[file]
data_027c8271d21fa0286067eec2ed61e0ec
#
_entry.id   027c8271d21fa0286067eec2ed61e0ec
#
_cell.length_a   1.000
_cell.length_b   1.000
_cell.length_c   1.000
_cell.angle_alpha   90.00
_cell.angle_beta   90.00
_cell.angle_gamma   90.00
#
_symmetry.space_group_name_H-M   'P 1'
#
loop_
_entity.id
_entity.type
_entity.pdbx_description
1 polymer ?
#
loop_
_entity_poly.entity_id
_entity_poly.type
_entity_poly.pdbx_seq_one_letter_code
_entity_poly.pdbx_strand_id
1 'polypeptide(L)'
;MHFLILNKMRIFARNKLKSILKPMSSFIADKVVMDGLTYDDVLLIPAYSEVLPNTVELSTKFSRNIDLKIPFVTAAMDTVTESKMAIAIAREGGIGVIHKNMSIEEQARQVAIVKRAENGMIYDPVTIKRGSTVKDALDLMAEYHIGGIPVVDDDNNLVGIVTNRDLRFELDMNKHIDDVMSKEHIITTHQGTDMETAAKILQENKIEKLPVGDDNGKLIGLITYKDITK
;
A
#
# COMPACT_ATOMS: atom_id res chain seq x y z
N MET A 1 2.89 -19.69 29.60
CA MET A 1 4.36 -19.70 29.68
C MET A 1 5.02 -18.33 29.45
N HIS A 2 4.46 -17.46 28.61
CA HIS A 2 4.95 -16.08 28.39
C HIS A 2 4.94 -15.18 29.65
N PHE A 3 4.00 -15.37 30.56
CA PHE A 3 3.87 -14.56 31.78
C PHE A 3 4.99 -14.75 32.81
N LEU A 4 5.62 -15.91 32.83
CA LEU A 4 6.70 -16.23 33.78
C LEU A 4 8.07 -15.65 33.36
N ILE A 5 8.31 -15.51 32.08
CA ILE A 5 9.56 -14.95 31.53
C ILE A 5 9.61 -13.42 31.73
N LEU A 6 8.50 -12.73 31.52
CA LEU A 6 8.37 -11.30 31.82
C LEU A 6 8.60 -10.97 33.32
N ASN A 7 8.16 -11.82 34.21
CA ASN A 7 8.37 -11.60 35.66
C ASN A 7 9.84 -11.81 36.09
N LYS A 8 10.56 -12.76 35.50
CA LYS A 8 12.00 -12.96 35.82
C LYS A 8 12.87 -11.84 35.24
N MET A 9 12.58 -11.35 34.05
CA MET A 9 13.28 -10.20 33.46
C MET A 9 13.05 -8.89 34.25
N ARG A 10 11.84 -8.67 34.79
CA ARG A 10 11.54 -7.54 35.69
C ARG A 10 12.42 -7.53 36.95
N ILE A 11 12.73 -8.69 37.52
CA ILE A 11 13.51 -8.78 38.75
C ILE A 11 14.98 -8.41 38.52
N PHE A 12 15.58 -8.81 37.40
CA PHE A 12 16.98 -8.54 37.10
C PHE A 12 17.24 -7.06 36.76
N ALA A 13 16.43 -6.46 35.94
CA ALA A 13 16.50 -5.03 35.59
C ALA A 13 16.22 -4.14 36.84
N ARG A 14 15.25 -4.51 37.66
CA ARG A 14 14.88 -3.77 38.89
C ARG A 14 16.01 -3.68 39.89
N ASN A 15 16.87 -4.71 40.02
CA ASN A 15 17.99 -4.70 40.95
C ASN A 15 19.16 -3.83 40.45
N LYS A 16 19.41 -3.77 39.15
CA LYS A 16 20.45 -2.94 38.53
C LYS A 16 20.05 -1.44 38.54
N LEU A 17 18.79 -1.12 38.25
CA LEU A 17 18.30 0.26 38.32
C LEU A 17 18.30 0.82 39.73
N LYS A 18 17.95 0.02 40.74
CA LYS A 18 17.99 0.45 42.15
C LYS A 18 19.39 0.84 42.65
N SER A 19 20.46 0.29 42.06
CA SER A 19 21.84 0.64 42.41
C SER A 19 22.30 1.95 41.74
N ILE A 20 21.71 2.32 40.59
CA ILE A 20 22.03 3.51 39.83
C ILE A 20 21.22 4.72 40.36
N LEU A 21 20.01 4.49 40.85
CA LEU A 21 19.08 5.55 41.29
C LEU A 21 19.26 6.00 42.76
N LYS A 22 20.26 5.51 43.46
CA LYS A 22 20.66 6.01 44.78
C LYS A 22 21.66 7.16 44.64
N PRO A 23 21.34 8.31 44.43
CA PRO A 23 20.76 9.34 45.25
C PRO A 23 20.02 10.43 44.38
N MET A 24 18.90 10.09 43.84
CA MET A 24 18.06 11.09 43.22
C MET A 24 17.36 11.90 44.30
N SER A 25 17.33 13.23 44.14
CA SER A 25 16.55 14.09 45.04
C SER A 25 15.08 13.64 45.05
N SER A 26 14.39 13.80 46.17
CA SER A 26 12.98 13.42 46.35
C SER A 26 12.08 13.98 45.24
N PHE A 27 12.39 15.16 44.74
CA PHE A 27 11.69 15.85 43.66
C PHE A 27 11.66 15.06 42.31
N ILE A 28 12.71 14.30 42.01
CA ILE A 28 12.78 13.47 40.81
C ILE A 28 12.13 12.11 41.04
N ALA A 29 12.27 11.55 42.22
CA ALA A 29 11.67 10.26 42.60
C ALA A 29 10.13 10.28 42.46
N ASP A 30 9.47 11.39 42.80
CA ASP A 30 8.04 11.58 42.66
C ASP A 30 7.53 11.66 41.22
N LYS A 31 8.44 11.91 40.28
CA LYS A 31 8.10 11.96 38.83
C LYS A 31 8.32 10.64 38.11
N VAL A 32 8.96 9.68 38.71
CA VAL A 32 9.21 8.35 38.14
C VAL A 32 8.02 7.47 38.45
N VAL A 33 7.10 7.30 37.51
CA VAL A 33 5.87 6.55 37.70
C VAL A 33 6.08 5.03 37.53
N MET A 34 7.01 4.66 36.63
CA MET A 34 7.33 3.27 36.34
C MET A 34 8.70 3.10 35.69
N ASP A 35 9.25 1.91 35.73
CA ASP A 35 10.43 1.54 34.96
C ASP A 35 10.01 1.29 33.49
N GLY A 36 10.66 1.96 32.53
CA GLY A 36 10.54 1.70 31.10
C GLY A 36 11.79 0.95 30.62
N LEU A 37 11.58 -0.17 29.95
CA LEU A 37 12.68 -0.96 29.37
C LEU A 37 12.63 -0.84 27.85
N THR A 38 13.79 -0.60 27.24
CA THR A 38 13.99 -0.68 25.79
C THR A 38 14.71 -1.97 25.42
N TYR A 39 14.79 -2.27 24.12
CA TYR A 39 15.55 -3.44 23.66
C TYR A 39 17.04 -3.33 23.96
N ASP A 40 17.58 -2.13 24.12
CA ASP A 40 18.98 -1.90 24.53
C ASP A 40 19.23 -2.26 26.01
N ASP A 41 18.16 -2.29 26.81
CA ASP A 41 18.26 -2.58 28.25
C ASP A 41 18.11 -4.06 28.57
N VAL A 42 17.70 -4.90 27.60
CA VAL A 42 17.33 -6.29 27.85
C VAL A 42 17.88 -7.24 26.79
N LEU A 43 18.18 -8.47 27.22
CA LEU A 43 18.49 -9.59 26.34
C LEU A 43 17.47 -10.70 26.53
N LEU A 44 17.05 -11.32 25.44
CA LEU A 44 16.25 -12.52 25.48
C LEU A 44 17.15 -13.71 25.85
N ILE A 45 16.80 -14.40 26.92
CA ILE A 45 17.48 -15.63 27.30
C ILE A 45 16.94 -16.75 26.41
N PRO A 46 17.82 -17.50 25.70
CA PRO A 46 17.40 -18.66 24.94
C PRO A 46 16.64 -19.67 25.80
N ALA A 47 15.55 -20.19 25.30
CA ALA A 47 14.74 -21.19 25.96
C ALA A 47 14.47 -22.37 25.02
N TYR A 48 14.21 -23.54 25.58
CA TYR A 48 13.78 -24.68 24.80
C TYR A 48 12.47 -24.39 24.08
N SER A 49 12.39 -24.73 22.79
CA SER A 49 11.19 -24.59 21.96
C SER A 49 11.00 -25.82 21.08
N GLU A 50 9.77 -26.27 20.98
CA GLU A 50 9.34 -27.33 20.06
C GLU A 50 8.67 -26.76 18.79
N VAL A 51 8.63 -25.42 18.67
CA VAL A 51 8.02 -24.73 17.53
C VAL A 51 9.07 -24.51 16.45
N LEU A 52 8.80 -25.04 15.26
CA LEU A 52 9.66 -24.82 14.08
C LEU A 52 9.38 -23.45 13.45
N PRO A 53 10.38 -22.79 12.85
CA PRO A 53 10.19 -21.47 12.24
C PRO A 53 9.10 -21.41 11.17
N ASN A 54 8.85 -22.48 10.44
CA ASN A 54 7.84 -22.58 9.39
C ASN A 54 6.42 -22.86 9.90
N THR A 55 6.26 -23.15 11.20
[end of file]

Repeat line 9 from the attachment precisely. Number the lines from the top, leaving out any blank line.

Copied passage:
_cell.angle_beta   90.00